Posted by: Omar C. Garcia | October 17, 2011

Walk Around the World

Jean Béliveau returned home after eleven long years, concluding a remarkable 46-thousand-mile journey around the world — on foot! Seeking to escape the pain of losing his small business, Béliveau decided to run around the world. He set off on his great adventure at 9:00 AM on August 18, 2000, his 45th birthday. Béliveau ran all the way from his Montreal home to Atlanta, Georgia. After arriving in Atlanta, he slowed his pace and decided to walk the rest of the way around the world, a journey that would take him across 64 countries. Pushing a three-wheeled stroller containing a tent, sleeping bag, clothing, and a First Aid kit, Béliveau traveled with little or no money, depending instead on the kindness of those he met along the way to sustain him. And, he turned his pain into purpose by walking to promote peace and non-violence for the children of the world.

Béliveau’s journey is nothing short of remarkable. He walked across crowded urban areas and long stretches of lonely miles, across deserts and mountains, through all types of weather. Along the way he met thousands from among the world’s nations, tribes, peoples, and languages. As a result, Béliveau came home with a better understanding of the folks who share our planet and more determined than ever to be an ambassador for peace. He understands that “we may never have peace but if we take one step forward, and then another” he thinks “we can create a better world together.” Idealistic? Perhaps. But, at the core, I think he is right. Promoting better understanding among the peoples of the world must begin by taking intentional steps toward others so that we must look them in the face and notice the color of their eyes.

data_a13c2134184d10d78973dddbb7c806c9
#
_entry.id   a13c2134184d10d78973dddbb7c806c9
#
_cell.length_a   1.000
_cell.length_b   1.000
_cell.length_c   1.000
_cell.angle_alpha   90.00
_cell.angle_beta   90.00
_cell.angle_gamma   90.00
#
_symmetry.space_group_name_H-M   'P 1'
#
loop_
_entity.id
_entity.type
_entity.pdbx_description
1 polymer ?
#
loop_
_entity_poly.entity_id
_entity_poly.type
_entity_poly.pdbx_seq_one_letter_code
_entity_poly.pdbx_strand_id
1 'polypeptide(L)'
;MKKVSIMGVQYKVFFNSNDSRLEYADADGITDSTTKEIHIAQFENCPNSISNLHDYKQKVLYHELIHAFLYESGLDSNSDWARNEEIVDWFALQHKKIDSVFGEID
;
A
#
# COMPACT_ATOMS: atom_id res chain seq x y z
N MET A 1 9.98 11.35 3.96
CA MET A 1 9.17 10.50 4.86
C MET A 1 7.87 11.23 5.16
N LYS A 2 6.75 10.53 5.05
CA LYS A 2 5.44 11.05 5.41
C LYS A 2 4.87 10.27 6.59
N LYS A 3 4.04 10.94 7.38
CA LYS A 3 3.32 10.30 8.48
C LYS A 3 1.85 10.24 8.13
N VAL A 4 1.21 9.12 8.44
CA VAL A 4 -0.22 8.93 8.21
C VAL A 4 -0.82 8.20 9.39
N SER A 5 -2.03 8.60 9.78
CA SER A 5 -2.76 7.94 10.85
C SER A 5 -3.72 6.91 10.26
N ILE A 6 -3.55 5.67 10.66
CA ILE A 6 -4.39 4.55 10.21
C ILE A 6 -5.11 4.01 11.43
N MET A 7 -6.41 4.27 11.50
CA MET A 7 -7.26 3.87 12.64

I think it’s a good thing that Béliveau decided to walk instead of to run. One of the things I often have to remind myself to do is to walk slowly among the people, just like Jesus. Walking slowly among the people makes it easier for us to develop peripheral compassion and to notice the things that are happening to our right and to our left, in the blurry shadows of our peripheral vision. Walking slowly makes it much easier for us to see those who are hurting or in need and to hear their desperate cries. Only then are we more likely to respond in a compassionate and timely way with the balm of love and encouragement that can make all the difference in a hurting person’s life. I don’t know whether Béliveau is a Christ-follower, but I do believe that Christ-followers can learn from him by walking slowly and intentionally among the people. Consider slowing down a bit in order to notice and to get to know the people in your world.


  1. Wow. What an adventure. Difficult to truly imagine taking those steps and walking in his shoes.

  2. What an amazing journey, I would love to hear the stories tucked in his heart. I’ve come to realize through lots of prayer that God doesn’t just want me to help the people but to know the people. When that was placed on my heart – well, it was a game changer. That will certainly require more walking and less running in multiple areas of my life. Thanks for sharing

    • Good word, Eva. I love the way you phrased it … to go beyond helping people to knowing people. That is indeed a game changer. Thanks.

  3. The last paragraph of your blog on Beliveau really spoke to me. Dick and I come across lots of people in all of our running from one place to another, but seldom get to know those people. I’m going to try getting to know some “intentionally” this week.

    • Good word, Marcia. Thanks for sharing.

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